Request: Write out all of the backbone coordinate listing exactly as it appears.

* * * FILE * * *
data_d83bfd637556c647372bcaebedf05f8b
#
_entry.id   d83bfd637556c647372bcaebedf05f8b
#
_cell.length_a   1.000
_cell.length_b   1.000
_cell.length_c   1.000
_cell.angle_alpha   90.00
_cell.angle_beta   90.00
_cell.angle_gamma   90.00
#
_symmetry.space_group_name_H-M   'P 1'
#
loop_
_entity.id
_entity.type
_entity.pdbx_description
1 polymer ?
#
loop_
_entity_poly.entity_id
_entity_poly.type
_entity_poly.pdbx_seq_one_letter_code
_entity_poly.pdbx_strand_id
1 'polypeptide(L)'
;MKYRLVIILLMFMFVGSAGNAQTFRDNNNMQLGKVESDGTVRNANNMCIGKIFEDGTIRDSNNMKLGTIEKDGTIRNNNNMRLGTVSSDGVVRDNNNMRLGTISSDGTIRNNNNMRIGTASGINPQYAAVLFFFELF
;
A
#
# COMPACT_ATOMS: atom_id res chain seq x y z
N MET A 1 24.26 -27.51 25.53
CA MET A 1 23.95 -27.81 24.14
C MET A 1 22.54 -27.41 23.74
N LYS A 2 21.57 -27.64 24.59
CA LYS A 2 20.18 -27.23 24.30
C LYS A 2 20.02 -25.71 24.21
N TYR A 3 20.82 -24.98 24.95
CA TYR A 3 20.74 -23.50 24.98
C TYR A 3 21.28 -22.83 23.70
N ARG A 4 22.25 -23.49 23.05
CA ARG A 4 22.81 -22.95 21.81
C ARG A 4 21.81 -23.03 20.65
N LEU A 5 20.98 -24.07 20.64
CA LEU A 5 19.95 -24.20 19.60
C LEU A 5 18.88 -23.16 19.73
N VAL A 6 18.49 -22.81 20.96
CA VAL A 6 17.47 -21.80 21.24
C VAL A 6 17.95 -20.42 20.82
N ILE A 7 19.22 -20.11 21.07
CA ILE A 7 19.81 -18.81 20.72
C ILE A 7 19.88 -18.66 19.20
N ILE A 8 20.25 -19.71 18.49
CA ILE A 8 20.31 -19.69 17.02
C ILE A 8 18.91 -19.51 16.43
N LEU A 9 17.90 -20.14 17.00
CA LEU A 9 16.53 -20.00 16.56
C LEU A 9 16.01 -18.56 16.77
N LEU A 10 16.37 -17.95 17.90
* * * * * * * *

data_d83bfd637556c647372bcaebedf05f8b
#
_entry.id   d83bfd637556c647372bcaebedf05f8b
#
_cell.length_a   1.000
_cell.length_b   1.000
_cell.length_c   1.000
_cell.angle_alpha   90.00
_cell.angle_beta   90.00
_cell.angle_gamma   90.00
#
_symmetry.space_group_name_H-M   'P 1'
#
loop_
_entity.id
_entity.type
_entity.pdbx_description
1 polymer ?
#
loop_
_entity_poly.entity_id
_entity_poly.type
_entity_poly.pdbx_seq_one_letter_code
_entity_poly.pdbx_strand_id
1 'polypeptide(L)'
;MKYRLVIILLMFMFVGSAGNAQTFRDNNNMQLGKVESDGTVRNANNMCIGKIFEDGTIRDSNNMKLGTIEKDGTIRNNNNMRLGTVSSDGVVRDNNNMRLGTISSDGTIRNNNNMRIGTASGINPQYAAVLFFFELF
;
A
#
# COMPACT_ATOMS: atom_id res chain seq x y z
N MET A 1 24.26 -27.51 25.53
CA MET A 1 23.95 -27.81 24.14
C MET A 1 22.54 -27.41 23.74
N LYS A 2 21.57 -27.64 24.59
CA LYS A 2 20.18 -27.23 24.30
C LYS A 2 20.02 -25.71 24.21
N TYR A 3 20.82 -24.98 24.95
CA TYR A 3 20.74 -23.50 24.98
C TYR A 3 21.28 -22.83 23.70
N ARG A 4 22.25 -23.49 23.05
CA ARG A 4 22.81 -22.95 21.81
C ARG A 4 21.81 -23.03 20.65
N LEU A 5 20.98 -24.07 20.64
CA LEU A 5 19.95 -24.20 19.60
C LEU A 5 18.88 -23.16 19.73
N VAL A 6 18.49 -22.81 20.96
CA VAL A 6 17.47 -21.80 21.24
C VAL A 6 17.95 -20.42 20.82
N ILE A 7 19.22 -20.11 21.07
CA ILE A 7 19.81 -18.81 20.72
C ILE A 7 19.88 -18.66 19.20
N ILE A 8 20.25 -19.71 18.49
CA ILE A 8 20.31 -19.69 17.02
C ILE A 8 18.91 -19.51 16.43
N LEU A 9 17.90 -20.14 17.00
CA LEU A 9 16.53 -20.00 16.56
C LEU A 9 16.01 -18.56 16.77
N LEU A 10 16.37 -17.95 17.90